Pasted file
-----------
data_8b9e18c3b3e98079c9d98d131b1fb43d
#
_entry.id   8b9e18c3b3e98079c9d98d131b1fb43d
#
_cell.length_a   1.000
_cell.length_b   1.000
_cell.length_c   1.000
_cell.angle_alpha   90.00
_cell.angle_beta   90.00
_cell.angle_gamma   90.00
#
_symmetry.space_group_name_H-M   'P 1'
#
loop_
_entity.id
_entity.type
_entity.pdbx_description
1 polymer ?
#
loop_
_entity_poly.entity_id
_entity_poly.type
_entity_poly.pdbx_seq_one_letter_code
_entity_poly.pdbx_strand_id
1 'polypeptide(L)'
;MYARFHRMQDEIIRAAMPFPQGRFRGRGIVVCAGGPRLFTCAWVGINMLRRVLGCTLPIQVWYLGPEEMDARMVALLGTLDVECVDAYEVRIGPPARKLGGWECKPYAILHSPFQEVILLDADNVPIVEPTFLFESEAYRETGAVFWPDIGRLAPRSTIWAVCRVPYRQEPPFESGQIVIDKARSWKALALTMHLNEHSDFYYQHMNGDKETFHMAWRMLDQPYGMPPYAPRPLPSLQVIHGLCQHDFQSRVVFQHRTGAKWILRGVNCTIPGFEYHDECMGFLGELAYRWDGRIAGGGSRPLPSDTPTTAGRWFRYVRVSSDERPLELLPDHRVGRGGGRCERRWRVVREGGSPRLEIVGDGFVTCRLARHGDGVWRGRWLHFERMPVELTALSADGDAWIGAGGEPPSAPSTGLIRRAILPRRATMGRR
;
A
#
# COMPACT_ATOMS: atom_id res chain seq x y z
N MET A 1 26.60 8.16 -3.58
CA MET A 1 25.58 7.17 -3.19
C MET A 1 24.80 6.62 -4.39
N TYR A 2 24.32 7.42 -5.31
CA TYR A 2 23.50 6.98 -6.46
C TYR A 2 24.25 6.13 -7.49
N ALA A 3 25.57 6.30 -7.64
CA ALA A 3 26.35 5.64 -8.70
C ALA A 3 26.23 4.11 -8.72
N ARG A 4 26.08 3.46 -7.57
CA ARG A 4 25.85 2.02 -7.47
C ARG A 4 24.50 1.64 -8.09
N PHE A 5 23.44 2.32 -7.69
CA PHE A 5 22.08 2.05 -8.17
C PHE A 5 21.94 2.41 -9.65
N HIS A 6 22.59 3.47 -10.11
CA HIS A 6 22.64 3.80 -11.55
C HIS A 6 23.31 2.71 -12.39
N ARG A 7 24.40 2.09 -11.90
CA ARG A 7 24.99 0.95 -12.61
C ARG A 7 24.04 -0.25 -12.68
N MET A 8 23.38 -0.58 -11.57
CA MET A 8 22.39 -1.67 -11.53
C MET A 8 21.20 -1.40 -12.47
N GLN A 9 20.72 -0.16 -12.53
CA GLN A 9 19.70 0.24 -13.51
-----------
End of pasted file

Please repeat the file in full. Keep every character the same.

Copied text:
data_8b9e18c3b3e98079c9d98d131b1fb43d
#
_entry.id   8b9e18c3b3e98079c9d98d131b1fb43d
#
_cell.length_a   1.000
_cell.length_b   1.000
_cell.length_c   1.000
_cell.angle_alpha   90.00
_cell.angle_beta   90.00
_cell.angle_gamma   90.00
#
_symmetry.space_group_name_H-M   'P 1'
#
loop_
_entity.id
_entity.type
_entity.pdbx_description
1 polymer ?
#
loop_
_entity_poly.entity_id
_entity_poly.type
_entity_poly.pdbx_seq_one_letter_code
_entity_poly.pdbx_strand_id
1 'polypeptide(L)'
;MYARFHRMQDEIIRAAMPFPQGRFRGRGIVVCAGGPRLFTCAWVGINMLRRVLGCTLPIQVWYLGPEEMDARMVALLGTLDVECVDAYEVRIGPPARKLGGWECKPYAILHSPFQEVILLDADNVPIVEPTFLFESEAYRETGAVFWPDIGRLAPRSTIWAVCRVPYRQEPPFESGQIVIDKARSWKALALTMHLNEHSDFYYQHMNGDKETFHMAWRMLDQPYGMPPYAPRPLPSLQVIHGLCQHDFQSRVVFQHRTGAKWILRGVNCTIPGFEYHDECMGFLGELAYRWDGRIAGGGSRPLPSDTPTTAGRWFRYVRVSSDERPLELLPDHRVGRGGGRCERRWRVVREGGSPRLEIVGDGFVTCRLARHGDGVWRGRWLHFERMPVELTALSADGDAWIGAGGEPPSAPSTGLIRRAILPRRATMGRR
;
A
#
# COMPACT_ATOMS: atom_id res chain seq x y z
N MET A 1 26.60 8.16 -3.58
CA MET A 1 25.58 7.17 -3.19
C MET A 1 24.80 6.62 -4.39
N TYR A 2 24.32 7.42 -5.31
CA TYR A 2 23.50 6.98 -6.46
C TYR A 2 24.25 6.13 -7.49
N ALA A 3 25.57 6.30 -7.64
CA ALA A 3 26.35 5.64 -8.70
C ALA A 3 26.23 4.11 -8.72
N ARG A 4 26.08 3.46 -7.57
CA ARG A 4 25.85 2.02 -7.47
C ARG A 4 24.50 1.64 -8.09
N PHE A 5 23.44 2.32 -7.69
CA PHE A 5 22.08 2.05 -8.17
C PHE A 5 21.94 2.41 -9.65
N HIS A 6 22.59 3.47 -10.11
CA HIS A 6 22.64 3.80 -11.55
C HIS A 6 23.31 2.71 -12.39
N ARG A 7 24.40 2.09 -11.90
CA ARG A 7 24.99 0.95 -12.61
C ARG A 7 24.04 -0.25 -12.68
N MET A 8 23.38 -0.58 -11.57
CA MET A 8 22.39 -1.67 -11.53
C MET A 8 21.20 -1.40 -12.47
N GLN A 9 20.72 -0.16 -12.53
CA GLN A 9 19.70 0.24 -13.51